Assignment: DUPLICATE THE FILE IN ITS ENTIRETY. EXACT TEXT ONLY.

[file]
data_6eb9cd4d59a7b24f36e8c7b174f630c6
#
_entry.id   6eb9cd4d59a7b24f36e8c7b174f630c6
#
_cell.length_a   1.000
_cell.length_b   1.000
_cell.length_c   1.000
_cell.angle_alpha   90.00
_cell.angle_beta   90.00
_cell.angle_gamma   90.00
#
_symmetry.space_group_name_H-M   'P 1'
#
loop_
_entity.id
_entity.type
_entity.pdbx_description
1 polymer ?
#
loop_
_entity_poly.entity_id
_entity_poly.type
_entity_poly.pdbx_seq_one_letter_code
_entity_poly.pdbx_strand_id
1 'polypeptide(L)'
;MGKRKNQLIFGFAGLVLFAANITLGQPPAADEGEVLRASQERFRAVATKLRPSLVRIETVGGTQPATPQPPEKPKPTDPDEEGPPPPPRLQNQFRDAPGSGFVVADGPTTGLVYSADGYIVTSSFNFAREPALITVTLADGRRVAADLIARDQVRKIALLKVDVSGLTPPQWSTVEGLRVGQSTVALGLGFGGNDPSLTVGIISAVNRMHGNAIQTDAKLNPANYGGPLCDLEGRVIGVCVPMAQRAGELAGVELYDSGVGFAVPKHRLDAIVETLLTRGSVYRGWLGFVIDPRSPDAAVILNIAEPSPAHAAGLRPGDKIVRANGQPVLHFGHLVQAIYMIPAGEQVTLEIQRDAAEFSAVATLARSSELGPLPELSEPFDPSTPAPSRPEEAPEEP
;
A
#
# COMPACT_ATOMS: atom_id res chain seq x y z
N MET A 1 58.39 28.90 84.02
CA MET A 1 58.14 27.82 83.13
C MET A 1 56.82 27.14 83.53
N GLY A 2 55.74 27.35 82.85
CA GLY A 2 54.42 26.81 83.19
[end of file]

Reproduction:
data_6eb9cd4d59a7b24f36e8c7b174f630c6
#
_entry.id   6eb9cd4d59a7b24f36e8c7b174f630c6
#
_cell.length_a   1.000
_cell.length_b   1.000
_cell.length_c   1.000
_cell.angle_alpha   90.00
_cell.angle_beta   90.00
_cell.angle_gamma   90.00
#
_symmetry.space_group_name_H-M   'P 1'
#
loop_
_entity.id
_entity.type
_entity.pdbx_description
1 polymer ?
#
loop_
_entity_poly.entity_id
_entity_poly.type
_entity_poly.pdbx_seq_one_letter_code
_entity_poly.pdbx_strand_id
1 'polypeptide(L)'
;MGKRKNQLIFGFAGLVLFAANITLGQPPAADEGEVLRASQERFRAVATKLRPSLVRIETVGGTQPATPQPPEKPKPTDPDEEGPPPPPRLQNQFRDAPGSGFVVADGPTTGLVYSADGYIVTSSFNFAREPALITVTLADGRRVAADLIARDQVRKIALLKVDVSGLTPPQWSTVEGLRVGQSTVALGLGFGGNDPSLTVGIISAVNRMHGNAIQTDAKLNPANYGGPLCDLEGRVIGVCVPMAQRAGELAGVELYDSGVGFAVPKHRLDAIVETLLTRGSVYRGWLGFVIDPRSPDAAVILNIAEPSPAHAAGLRPGDKIVRANGQPVLHFGHLVQAIYMIPAGEQVTLEIQRDAAEFSAVATLARSSELGPLPELSEPFDPSTPAPSRPEEAPEEP
;
A
#
# COMPACT_ATOMS: atom_id res chain seq x y z
N MET A 1 58.39 28.90 84.02
CA MET A 1 58.14 27.82 83.13
C MET A 1 56.82 27.14 83.53
N GLY A 2 55.74 27.35 82.85
CA GLY A 2 54.42 26.81 83.19